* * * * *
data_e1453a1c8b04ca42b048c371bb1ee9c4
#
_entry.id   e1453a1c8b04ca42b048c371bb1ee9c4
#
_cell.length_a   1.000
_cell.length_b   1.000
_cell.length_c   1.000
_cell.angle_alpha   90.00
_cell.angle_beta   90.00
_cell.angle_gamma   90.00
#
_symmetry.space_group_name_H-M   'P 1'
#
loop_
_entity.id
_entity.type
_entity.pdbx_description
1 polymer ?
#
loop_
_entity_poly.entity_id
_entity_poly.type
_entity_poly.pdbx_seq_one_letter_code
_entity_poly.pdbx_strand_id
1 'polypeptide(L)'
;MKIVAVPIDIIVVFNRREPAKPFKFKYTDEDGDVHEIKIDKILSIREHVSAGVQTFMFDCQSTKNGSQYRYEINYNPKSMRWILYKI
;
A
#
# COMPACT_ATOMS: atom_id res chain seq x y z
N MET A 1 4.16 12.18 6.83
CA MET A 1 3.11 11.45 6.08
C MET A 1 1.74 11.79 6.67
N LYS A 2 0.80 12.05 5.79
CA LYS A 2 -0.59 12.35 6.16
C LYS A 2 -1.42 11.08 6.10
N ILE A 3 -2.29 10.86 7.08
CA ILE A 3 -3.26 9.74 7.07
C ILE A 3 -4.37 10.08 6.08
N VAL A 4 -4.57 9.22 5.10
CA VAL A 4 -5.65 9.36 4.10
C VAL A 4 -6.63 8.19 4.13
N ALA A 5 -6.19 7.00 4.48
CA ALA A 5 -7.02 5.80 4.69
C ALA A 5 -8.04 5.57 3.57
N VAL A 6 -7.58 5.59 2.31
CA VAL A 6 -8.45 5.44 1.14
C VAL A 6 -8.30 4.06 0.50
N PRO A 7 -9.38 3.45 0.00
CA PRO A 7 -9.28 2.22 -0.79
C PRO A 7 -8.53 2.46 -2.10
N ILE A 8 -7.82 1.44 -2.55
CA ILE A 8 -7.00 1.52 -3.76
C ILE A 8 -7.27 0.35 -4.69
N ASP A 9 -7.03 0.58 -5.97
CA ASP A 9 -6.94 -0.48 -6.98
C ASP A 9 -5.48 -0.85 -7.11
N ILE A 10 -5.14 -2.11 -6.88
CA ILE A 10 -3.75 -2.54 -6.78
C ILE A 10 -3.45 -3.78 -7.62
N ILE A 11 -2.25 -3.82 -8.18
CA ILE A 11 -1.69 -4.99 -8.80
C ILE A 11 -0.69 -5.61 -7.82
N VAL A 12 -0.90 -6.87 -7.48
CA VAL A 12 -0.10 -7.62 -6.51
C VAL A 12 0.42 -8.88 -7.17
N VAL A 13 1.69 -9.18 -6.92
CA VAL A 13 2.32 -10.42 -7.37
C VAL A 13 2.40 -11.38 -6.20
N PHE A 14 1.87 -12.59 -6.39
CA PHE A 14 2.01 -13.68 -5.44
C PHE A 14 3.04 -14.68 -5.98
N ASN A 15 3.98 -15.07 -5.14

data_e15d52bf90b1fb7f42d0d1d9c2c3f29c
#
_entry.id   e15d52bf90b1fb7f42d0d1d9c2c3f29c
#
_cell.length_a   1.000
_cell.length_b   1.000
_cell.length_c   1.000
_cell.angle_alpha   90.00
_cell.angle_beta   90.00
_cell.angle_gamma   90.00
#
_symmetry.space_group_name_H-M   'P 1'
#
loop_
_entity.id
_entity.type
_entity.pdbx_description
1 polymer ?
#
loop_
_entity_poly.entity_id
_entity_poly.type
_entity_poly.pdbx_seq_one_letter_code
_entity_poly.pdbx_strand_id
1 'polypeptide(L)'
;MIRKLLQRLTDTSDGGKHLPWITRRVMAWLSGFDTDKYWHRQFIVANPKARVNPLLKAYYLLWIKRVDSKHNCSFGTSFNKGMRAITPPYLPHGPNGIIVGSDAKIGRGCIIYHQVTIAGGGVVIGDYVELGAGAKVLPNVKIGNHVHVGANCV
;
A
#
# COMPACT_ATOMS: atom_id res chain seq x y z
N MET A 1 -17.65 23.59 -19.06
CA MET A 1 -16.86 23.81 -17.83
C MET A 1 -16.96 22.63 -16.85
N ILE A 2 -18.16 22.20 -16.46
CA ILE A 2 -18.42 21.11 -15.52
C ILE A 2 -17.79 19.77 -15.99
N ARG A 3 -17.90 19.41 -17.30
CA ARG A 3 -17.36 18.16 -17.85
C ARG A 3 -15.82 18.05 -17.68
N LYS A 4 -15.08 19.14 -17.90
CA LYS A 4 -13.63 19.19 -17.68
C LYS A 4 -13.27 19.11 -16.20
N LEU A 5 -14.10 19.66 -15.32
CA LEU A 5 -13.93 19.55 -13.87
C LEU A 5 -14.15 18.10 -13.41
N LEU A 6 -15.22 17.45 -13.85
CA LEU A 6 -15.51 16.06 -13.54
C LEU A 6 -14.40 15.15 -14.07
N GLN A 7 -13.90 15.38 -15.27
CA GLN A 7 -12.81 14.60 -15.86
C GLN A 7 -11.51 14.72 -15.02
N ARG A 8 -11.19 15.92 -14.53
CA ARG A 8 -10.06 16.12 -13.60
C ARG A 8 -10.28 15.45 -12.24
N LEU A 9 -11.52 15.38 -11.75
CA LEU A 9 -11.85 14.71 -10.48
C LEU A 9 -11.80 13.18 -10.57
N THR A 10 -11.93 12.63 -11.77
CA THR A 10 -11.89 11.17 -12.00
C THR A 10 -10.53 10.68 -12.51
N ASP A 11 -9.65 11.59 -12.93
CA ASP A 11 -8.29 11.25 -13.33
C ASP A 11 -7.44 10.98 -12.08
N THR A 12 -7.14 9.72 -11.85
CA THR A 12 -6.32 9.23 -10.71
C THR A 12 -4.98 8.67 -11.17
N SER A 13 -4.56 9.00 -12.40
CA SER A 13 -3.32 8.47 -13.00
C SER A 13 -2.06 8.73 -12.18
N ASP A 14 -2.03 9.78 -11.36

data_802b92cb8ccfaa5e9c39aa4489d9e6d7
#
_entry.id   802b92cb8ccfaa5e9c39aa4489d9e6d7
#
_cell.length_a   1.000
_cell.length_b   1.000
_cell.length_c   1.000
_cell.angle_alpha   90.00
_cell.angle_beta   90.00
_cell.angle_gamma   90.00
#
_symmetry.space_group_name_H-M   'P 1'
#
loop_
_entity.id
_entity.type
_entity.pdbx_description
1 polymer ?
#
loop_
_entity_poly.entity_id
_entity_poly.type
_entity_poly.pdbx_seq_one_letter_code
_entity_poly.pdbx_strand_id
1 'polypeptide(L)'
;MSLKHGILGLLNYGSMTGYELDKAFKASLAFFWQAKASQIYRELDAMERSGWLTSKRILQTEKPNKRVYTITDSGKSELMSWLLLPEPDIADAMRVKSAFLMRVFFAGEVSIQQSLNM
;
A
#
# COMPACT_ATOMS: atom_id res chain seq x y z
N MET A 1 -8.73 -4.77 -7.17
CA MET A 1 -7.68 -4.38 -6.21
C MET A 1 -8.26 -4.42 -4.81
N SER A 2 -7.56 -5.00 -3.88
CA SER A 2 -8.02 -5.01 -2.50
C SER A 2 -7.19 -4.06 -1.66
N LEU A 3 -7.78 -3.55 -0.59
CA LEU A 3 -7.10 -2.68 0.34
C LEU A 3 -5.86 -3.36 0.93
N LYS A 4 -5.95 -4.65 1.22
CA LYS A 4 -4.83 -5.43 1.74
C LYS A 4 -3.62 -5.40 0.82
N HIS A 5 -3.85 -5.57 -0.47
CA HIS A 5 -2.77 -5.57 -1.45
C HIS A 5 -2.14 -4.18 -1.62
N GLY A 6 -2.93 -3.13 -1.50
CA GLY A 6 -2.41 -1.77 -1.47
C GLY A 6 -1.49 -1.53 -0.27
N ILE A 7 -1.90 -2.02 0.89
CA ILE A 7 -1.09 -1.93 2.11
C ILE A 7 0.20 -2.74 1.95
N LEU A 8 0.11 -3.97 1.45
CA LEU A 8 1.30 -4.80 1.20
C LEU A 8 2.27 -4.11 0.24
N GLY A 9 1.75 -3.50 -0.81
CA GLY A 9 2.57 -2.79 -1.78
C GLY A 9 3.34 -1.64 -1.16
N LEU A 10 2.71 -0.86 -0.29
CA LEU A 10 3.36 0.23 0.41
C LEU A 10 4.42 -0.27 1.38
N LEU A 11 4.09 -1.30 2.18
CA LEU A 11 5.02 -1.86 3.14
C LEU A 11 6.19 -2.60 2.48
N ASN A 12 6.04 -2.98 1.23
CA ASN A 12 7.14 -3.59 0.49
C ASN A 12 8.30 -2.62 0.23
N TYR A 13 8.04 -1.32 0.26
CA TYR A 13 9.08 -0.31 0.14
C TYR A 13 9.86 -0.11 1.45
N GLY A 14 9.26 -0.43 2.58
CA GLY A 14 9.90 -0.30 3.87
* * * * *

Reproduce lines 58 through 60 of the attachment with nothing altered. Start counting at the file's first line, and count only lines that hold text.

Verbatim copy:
N ILE A 10 -5.14 -2.11 -6.88
CA ILE A 10 -3.75 -2.54 -6.78
C ILE A 10 -3.45 -3.78 -7.62